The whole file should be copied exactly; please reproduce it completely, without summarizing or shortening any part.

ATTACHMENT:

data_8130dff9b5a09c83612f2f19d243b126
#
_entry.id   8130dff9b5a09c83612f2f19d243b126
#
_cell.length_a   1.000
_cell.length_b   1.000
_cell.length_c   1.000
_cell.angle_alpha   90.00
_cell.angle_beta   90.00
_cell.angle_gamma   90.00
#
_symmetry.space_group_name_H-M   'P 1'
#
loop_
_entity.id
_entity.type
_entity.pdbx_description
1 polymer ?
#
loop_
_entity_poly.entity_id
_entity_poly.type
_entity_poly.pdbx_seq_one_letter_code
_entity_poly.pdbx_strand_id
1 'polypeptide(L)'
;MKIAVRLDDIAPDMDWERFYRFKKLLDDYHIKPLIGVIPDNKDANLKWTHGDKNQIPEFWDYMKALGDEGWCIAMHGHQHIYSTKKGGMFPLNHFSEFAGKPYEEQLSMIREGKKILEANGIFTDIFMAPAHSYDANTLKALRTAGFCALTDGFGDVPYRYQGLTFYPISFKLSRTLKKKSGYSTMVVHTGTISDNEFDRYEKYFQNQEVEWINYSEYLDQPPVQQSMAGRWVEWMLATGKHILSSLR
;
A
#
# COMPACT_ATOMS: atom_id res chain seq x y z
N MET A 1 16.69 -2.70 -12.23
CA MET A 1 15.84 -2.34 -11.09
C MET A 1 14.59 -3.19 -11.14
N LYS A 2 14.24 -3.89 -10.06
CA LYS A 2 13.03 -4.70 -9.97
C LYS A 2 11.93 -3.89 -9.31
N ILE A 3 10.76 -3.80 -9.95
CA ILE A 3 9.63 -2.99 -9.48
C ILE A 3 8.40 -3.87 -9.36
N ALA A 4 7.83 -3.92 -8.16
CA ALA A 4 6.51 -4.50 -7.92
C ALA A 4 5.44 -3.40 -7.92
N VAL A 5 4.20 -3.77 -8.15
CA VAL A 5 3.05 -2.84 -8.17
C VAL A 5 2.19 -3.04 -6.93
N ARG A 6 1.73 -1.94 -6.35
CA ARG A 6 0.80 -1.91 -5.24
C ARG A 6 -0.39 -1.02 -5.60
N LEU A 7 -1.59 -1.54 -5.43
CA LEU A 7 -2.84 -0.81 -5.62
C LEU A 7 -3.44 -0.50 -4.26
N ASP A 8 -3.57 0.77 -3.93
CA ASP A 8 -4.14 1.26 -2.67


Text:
data_8130dff9b5a09c83612f2f19d243b126
#
_entry.id   8130dff9b5a09c83612f2f19d243b126
#
_cell.length_a   1.000
_cell.length_b   1.000
_cell.length_c   1.000
_cell.angle_alpha   90.00
_cell.angle_beta   90.00
_cell.angle_gamma   90.00
#
_symmetry.space_group_name_H-M   'P 1'
#
loop_
_entity.id
_entity.type
_entity.pdbx_description
1 polymer ?
#
loop_
_entity_poly.entity_id
_entity_poly.type
_entity_poly.pdbx_seq_one_letter_code
_entity_poly.pdbx_strand_id
1 'polypeptide(L)'
;MKIAVRLDDIAPDMDWERFYRFKKLLDDYHIKPLIGVIPDNKDANLKWTHGDKNQIPEFWDYMKALGDEGWCIAMHGHQHIYSTKKGGMFPLNHFSEFAGKPYEEQLSMIREGKKILEANGIFTDIFMAPAHSYDANTLKALRTAGFCALTDGFGDVPYRYQGLTFYPISFKLSRTLKKKSGYSTMVVHTGTISDNEFDRYEKYFQNQEVEWINYSEYLDQPPVQQSMAGRWVEWMLATGKHILSSLR
;
A
#
# COMPACT_ATOMS: atom_id res chain seq x y z
N MET A 1 16.69 -2.70 -12.23
CA MET A 1 15.84 -2.34 -11.09
C MET A 1 14.59 -3.19 -11.14
N LYS A 2 14.24 -3.89 -10.06
CA LYS A 2 13.03 -4.70 -9.97
C LYS A 2 11.93 -3.89 -9.31
N ILE A 3 10.76 -3.80 -9.95
CA ILE A 3 9.63 -2.99 -9.48
C ILE A 3 8.40 -3.87 -9.36
N ALA A 4 7.83 -3.92 -8.16
CA ALA A 4 6.51 -4.50 -7.92
C ALA A 4 5.44 -3.40 -7.92
N VAL A 5 4.20 -3.77 -8.15
CA VAL A 5 3.05 -2.84 -8.17
C VAL A 5 2.19 -3.04 -6.93
N ARG A 6 1.73 -1.94 -6.35
CA ARG A 6 0.80 -1.91 -5.24
C ARG A 6 -0.39 -1.02 -5.60
N LEU A 7 -1.59 -1.54 -5.43
CA LEU A 7 -2.84 -0.81 -5.62
C LEU A 7 -3.44 -0.50 -4.26
N ASP A 8 -3.57 0.77 -3.93
CA ASP A 8 -4.14 1.26 -2.67